54 Canadian athletes (counting five guides for skiing athletes with visual impairments) will be taking part in these Games, led by chef de mission Ozzie Sawicki and flagbearer Sonja Gaudet. As with the Olympics, there are high expectations for Canada's Paralympic athletes, and Canadians will be watching: there will be more Canadian coverage of these Games via CBC, Sportsnet, Yahoo and other outlets than ever before (a broadcast schedule is available here). Sawicki, who was the head coach of the Canadian para-alpine skiing team from 2000-2004 and has since worked with Canadian para-athletics and para-equestrian organizations, has plenty of experience at the Paralympics, as he's been involved in four previous Games, including leading the para-alpine skiing team to 12 of Canada's 15 medals at the 2002 Games. Thus, it's interesting that he speaks so highly of this version of the Canadian team:
The 2014 Paralympics start in Sochi, Russia on Friday, and Canada will have a significant presence there.
“It is fantastic to head to Sochi as the Chef de Mission of one of the strongest Canadian Paralympic Teams at any Paralympic Games in our winter history,” said Sawicki. “After spending much of the lead up to the Games meeting with the sports in their training and competition settings, I know that our entire Canadian contingent is ready to take on the challenge to once again place in the top three nations in the gold medal count, as we did in Vancouver at our home Games in 2010.”
54 athletes will represent Canada at the 2014 Paralympics.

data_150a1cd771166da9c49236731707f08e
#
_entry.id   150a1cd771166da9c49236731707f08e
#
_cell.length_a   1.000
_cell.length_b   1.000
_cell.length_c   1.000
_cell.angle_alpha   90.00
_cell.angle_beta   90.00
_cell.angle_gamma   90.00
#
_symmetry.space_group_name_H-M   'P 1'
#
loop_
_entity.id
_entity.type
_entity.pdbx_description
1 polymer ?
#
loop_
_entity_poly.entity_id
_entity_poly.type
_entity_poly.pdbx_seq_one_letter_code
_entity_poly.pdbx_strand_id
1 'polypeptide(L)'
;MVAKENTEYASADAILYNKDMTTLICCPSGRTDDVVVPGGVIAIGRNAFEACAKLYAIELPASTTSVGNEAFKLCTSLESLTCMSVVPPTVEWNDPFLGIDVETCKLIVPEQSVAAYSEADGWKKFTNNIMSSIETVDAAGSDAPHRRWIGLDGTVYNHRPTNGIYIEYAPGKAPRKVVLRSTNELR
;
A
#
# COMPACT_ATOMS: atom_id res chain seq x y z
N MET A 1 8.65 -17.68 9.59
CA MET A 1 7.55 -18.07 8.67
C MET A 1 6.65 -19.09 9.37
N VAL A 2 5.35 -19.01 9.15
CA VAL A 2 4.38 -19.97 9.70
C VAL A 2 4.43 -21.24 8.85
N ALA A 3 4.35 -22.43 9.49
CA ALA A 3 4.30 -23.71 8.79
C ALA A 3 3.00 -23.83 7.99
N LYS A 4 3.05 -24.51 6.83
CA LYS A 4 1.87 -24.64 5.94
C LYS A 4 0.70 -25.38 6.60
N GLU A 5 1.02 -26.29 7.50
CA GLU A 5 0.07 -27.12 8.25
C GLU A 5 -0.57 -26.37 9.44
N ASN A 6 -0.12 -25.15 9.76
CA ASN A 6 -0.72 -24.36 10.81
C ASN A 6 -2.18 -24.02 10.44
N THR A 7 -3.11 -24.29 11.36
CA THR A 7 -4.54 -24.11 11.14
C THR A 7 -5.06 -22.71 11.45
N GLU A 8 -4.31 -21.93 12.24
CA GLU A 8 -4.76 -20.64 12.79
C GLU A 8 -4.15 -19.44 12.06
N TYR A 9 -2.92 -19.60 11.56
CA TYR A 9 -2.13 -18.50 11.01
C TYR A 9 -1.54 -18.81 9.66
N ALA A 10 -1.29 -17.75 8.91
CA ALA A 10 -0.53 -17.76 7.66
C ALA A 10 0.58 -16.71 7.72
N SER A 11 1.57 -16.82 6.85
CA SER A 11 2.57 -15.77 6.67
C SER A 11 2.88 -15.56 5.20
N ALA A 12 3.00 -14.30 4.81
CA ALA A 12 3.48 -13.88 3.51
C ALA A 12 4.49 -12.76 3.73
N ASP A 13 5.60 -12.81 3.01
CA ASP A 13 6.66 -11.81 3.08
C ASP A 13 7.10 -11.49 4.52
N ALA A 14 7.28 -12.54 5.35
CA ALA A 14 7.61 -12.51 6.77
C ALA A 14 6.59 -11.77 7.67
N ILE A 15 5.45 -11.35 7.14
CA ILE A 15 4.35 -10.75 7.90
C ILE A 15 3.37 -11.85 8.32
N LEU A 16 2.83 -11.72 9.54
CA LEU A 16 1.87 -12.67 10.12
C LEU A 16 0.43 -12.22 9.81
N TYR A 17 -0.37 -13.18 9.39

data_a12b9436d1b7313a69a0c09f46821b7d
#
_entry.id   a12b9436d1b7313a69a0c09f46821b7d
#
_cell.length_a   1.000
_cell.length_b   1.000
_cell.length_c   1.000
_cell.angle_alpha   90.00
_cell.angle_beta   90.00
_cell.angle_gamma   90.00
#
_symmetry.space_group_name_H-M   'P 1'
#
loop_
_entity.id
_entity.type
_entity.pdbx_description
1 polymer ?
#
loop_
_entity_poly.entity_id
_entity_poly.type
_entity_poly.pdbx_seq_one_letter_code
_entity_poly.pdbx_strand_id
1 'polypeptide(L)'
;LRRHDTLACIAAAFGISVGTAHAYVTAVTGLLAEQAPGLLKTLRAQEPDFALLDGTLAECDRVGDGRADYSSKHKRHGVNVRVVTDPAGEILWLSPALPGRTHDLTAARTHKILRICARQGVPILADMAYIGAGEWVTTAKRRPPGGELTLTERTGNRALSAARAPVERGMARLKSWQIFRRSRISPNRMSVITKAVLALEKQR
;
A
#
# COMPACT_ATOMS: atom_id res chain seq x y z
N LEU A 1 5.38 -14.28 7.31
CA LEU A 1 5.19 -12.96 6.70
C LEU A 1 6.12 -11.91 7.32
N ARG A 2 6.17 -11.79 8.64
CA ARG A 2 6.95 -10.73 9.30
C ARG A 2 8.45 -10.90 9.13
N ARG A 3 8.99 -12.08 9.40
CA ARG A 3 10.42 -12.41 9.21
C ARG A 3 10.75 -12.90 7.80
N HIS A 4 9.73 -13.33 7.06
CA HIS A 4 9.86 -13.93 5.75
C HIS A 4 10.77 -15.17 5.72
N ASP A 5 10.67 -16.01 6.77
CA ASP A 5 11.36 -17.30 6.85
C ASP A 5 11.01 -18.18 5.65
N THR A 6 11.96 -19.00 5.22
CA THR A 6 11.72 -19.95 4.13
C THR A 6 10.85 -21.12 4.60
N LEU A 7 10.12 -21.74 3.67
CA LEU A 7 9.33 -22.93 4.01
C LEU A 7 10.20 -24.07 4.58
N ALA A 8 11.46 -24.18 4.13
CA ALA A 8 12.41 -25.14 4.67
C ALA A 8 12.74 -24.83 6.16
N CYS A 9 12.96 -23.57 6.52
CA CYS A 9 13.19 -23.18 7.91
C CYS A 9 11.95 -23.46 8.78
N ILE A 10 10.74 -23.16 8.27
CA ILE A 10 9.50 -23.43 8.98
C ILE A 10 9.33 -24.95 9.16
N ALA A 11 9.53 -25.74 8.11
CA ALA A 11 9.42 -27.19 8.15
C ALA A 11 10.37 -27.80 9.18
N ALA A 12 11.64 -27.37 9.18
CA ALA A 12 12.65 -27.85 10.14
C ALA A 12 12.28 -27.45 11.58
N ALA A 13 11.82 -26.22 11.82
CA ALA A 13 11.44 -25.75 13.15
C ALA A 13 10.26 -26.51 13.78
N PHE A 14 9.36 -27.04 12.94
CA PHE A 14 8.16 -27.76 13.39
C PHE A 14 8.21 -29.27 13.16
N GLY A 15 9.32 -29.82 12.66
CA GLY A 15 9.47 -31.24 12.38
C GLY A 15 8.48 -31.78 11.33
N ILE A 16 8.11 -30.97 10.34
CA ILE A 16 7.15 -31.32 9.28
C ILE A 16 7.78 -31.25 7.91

How well is Canada realistically expected to do? Well, that top-three goal won't be easy. Canada has competed in 10 Winter Paralympic Games and has only finished in the top three countries in total medal count once, thanks to a third-place finish (in both total medals and golds) four years ago on home turf in Vancouver. 2010 saw Canada pick up 10 gold and 19 total medals, though, both Canadian records for a Winter Paralympics, and that might not have been just thanks to home-field advantage. The longer-term trend at the Winter Paralympics is positive for Canada, as both Salt Lake City and Turin resulted in sixth-place finishes overall by number of golds won, a significant step up from 15th in Nagano in 1998 and 14th in Lillehammer in 1994. (Interestingly enough on the total-medal front, Canada won 15 medals in both 1998 and 2002, but the number of available medals dropped from 367 to 276, making that latter performance much more valuable. The Vancouver totals are even more impressive when you consider that only 192 medals were awarded there. The Paralympics seems to have undergone the opposite trend of the Olympics' medal inflation.)Read More »from Can Canada follow Olympic success with Paralympic success?